The Sabbath Gas-Bags, April 22

On Sundays, there's nothing we like better than waking up to professional pundits arguing about the issues of the day.

Well, there are plenty of things we like better. But you're that way too, and that's why we're bringing you this weekly afternoon round-up of the Sunday chat shows. Find a rebroadcast later in the evening if you missed something important–or just pretend you know what you're talking about tomorrow.


The American flags in front of the U.S. Capitol were shown at half-mast at the start of Face the Nation.

Afterwards, Host Bob Schieffer was joined by a Virginia Tech administrator, a former FBI profiler, Jim and Sarah Brady, and Senator Patrick Leahy (D-Vermont) to address a single question: How could the killing at Virginia Tech have happened?

At several points, Mr. Schieffer asked his guests about the possibility of allowing individuals to bring concealed handguns onto university campuses—and whether that might help stop future mass killings.

Larry Hincker, the associate vice president of university relations at Virginia Tech, said faculty members should be the ones to decide about whether they would “want to be in front of a class, knowing that one or more students would be carrying a pistol.”

Later in the program, Gregg McCrary, a former FBI profiler, shot down the idea.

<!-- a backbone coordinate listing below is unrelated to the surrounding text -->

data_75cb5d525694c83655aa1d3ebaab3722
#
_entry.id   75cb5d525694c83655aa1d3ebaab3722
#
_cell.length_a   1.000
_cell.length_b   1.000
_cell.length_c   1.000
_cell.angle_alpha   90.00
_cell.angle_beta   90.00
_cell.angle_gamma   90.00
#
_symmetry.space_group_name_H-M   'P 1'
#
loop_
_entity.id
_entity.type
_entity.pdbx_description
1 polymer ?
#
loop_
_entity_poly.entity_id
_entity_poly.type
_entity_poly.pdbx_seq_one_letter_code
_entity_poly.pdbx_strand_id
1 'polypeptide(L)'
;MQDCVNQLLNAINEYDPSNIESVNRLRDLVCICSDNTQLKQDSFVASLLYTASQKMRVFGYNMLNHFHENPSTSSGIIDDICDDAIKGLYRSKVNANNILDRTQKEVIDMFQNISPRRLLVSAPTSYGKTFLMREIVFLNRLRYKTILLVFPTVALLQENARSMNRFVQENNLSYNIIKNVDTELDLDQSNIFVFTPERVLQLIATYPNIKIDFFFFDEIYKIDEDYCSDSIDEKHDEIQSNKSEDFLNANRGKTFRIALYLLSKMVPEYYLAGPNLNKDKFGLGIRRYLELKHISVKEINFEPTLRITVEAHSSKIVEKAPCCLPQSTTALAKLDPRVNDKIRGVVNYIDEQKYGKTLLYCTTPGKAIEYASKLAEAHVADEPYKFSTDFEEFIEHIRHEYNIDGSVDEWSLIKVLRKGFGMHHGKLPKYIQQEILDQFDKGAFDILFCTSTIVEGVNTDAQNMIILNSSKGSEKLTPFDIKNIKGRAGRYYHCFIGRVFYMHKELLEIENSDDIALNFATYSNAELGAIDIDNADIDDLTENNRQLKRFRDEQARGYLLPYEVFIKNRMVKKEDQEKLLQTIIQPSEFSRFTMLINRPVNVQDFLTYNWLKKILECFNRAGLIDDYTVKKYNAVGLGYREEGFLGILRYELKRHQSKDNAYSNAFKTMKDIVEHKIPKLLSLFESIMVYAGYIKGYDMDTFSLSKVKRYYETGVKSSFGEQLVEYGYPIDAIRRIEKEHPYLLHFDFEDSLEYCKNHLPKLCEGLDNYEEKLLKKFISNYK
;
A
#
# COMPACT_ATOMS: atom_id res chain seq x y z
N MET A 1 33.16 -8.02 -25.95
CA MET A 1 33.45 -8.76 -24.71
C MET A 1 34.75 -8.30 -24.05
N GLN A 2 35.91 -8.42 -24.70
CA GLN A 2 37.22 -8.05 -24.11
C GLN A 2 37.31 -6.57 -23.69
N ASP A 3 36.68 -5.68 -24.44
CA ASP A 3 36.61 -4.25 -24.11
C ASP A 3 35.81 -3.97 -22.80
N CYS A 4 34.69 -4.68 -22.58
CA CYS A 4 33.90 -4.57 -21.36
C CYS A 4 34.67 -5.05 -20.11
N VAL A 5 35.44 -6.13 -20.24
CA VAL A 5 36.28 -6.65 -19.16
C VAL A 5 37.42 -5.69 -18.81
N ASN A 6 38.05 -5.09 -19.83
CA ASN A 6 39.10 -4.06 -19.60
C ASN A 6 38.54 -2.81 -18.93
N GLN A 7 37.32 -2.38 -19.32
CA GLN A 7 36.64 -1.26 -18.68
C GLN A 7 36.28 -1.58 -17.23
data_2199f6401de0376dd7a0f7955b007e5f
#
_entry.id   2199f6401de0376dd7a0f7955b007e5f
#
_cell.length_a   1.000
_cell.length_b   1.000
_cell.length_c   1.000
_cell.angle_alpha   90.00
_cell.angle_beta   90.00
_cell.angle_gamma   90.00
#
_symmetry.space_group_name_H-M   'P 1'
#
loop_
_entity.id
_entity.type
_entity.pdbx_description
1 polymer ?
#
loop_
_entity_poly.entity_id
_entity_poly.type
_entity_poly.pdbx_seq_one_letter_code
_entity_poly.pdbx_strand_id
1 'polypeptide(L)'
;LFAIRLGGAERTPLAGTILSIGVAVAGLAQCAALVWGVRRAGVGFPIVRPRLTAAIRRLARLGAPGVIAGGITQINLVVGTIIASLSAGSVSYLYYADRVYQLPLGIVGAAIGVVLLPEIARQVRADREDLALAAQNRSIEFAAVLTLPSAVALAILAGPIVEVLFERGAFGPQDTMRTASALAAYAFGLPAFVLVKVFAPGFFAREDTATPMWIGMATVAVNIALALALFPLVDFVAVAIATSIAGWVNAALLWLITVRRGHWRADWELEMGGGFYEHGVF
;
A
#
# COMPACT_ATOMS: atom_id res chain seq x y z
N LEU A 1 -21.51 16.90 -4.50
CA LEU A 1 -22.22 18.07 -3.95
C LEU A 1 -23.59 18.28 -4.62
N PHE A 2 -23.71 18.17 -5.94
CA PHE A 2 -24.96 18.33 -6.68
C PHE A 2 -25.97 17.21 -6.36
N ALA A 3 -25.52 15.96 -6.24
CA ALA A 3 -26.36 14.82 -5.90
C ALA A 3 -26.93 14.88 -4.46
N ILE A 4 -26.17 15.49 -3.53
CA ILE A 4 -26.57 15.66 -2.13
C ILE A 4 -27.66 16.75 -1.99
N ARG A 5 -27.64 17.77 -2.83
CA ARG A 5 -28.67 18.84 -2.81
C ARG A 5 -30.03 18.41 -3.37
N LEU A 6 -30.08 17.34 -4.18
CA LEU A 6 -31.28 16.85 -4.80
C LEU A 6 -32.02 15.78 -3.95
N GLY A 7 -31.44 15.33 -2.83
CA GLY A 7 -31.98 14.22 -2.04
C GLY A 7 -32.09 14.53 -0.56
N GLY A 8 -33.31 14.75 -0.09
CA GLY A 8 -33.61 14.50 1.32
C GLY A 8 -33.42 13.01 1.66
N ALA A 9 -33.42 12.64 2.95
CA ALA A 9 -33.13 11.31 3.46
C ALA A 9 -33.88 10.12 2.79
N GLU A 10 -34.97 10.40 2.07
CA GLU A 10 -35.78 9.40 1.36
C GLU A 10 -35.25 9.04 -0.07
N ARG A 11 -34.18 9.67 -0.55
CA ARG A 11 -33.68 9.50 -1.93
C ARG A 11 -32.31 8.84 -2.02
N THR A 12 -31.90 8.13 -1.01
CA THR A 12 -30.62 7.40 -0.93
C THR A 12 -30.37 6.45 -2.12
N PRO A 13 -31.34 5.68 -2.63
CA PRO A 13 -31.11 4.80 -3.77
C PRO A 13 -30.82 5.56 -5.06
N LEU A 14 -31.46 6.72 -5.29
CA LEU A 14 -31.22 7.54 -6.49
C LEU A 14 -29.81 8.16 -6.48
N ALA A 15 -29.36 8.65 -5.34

“It reminds me of a statement by H.L. Mencken who said, for every complex problem there is a solution that is clear, simple and wrong,” said Mr. McCrary. “We have to be careful that we don’t over-simply the problem or come up with a quick fix.”

Patched in from Rehoboth Beach, Delaware, Sarah Brady sat alongside her husband Jim Brady, and suggested that the country still needs to do a better job of prohibiting the availability of guns to certain classes of people, including criminals and the mentally ill.

“Unfortunately, mental health records are not easily available on the national instant check system,” said Ms. Brady. “So it’s a matter of enforcing the existing law.”

Likewise, Senator Patrick Leahy, chairman of the Senate Judiciary Committee, said that he was concerned about whether the laws in place are being adequately enforced.

For a single, brief moment, the show changed topics, when Mr. Schieffer asked the senator if he was ready to call for the resignation of Attorney General Alberto Gonzales.

Mr. Leahy responded that he no longer believed the attorney general could be effective, but that the problem ran deeper than Mr. Gonzales.

“Never in the history of the department of justice has there been a case where there has been so much interference from the White House in our criminal justice system,” said Mr. Leahy. “That is what’s wrong.”

In his closing thoughts, Mr. Schieffer said he that couldn’t remember a worse week for the country since Sept. 11. What he found most depressing was how public officials had reacted to the shooting in Blacksburg, Virginia with resignation and despair.

“The current safeguards are not working,” said Mr. Schieffer. “And unless something changes it is only a matter of time until what we saw or something worse happens again. The question that keeps running through my mind is: are we prepared to accept that?”


At the start of Meet the Press, host Tim Russert interviewed Virginia Tech President Charles Steger. Mr. Steger noted that, moving forward, the university plans to examine the issue of the balance between the rights of the individual and the rights of collective society.